How to Have the “Screen Time Talk”
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How to Have the “Screen Time Talk”

Navigating screen time boundaries can be tough, but sitting down and having the talk as a family can make all the difference.

Have you had “the talk” with your kids? No, not that one. The screen time talk is becoming one of the toughest challenges of modern parenting. For one, most parents today didn’t grow up with the same access to digital devices that their kids have now, making it somewhat unfamiliar territory. But talking to your kids about screen time is a lot like talking to them about anything else where clear rules and boundaries need to be set (looking both ways when crossing the street or driving a car for the first time)—if you start from the outset, there are fewer surprises down the road.

While Circle can help set digital boundaries with features like Filters, Time Limits, and Pause the Internet®, having an open conversation with your kids can help keep future arguments, misunderstandings, and headaches at bay. Studies have shown that kids respond better to predictable routines and boundaries, and providing more structure to life at home—online and off—can help kids feel safer and better prepare them for challenges down the road.

Here are some tips for having a more successful screen time conversation.

Keep it real.

Having the screen time talk IRL can help make kids feel a part of the process and set them up for success when it comes to their own screen time management. Whether it’s calling a family meeting or having one-on-one conversations, speaking directly to your kids, honestly and openly, about setting screen time limits will help them better understand why the rules are important and drive home that you’re all in this together.

“The number one thing that we can do to most effectively parent our kids and teens in the digital age is all about how we talk to them about screen time,” says Dr. Delaney Ruston, family physician and creator of the award-winning film Screenagers. “The key around rules is getting their collaboration when possible, making sure they understand why there are rules, then adjusting them as needed, and checking in over time.”

Start the conversation early.

It’s never too early to start talking to your kids about screen time and its role as a tool, toy, and family connector (or disconnector). Today’s “digital natives” have been born into the age of technology and brought up with the Internet. But growing up with unlimited access to devices and the Internet can have its drawbacks, such as leading kids to have a greater dependence on social media or devices instead of learning how to properly balance their online and offline lives. It’s never too late to talk to kids about screen time, but experts and parents agree: the sooner, the better.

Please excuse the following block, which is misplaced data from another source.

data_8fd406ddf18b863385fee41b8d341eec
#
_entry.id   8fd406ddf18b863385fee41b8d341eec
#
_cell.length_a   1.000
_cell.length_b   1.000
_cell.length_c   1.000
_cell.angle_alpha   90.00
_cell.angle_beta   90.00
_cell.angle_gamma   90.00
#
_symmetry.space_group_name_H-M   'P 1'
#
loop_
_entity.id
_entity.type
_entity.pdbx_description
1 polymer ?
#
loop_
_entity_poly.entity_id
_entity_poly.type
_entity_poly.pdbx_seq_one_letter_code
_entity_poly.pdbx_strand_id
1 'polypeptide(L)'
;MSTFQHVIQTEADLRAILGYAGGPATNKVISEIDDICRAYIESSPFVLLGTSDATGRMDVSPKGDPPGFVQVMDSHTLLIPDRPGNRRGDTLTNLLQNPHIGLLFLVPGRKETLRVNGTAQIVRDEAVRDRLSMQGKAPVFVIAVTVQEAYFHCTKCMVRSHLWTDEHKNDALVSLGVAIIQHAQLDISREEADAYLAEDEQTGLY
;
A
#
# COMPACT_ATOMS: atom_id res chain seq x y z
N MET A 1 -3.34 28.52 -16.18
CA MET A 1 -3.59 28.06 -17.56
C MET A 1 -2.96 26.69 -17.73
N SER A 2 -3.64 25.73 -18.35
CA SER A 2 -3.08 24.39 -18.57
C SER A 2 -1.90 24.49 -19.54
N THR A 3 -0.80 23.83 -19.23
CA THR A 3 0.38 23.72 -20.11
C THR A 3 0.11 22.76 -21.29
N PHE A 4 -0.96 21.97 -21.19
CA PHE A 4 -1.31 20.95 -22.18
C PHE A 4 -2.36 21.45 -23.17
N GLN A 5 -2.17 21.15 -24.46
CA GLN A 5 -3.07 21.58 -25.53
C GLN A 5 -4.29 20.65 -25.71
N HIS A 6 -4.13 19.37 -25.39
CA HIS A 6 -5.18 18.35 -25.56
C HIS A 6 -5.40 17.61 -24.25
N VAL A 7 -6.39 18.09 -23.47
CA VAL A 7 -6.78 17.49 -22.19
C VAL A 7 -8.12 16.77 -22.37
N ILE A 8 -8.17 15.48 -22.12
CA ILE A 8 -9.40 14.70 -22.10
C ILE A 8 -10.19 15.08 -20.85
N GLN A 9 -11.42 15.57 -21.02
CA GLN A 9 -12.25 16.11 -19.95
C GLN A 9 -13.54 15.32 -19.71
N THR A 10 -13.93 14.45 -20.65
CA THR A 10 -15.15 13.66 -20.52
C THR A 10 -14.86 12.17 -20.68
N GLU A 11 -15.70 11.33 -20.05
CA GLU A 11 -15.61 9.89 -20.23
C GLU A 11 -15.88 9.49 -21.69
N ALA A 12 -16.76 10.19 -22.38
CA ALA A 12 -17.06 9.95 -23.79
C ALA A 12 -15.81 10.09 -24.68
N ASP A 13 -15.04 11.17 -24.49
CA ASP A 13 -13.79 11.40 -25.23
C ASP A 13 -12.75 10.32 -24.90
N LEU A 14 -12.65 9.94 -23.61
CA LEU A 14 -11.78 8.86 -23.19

Listen to what they have to say.

By including your kids in planning how they’ll get to use their devices, you can open the door to a more successful screen time conversation now and better habits in the future. But also listen to them and their concerns so they understand that this is about teaching them responsible screen time habits and not about taking away their freedom. By not framing it as punishment, kids will likely respond better and be more open to integrating screen time limits into their digital lives.

Show, don’t tell.

You can use Circle’s Filters—choosing which apps, categories, and websites your kids will be allowed to use—to help show how your new ground rules will work. (And it’s got handy preset age restrictions, so more commonly used or blocked apps are already set for you.) This is a great opportunity to explain to kids why you’re limiting or blocking access to something—and give them a chance to understand why they might not be ready for certain apps or games.

Back it up with facts.

Research has shown that with unrestricted access to screens, kids can spend up to seven or eight hours a day on devices. Setting healthy limits can teach kids to appreciate the time they have on and off devices, spend their time more efficiently, and set them up for success when they’re older, decreasing their dependency on devices.

Be the change you want to see.

Be sure to keep the conversation going with your kids, as their priorities and tastes—online and off—will change over time. Having them be an active part of the discussion will give them more agency to make choices for themselves, while also helping them develop better habits and avoid screen addiction. But most importantly, you have to walk the walk as well. While you likely have slightly different rules for yourself, share those and keep to them. Kids tend to emulate the behaviors they see, so if they see you not sticking to your own rules, they might not either.

Whether you have young kids who aren’t quite online yet, or teens who are already jumping on the latest trending TikTok fad, Circle is here to help set some guardrails to make digital parenting easier. Learn how.

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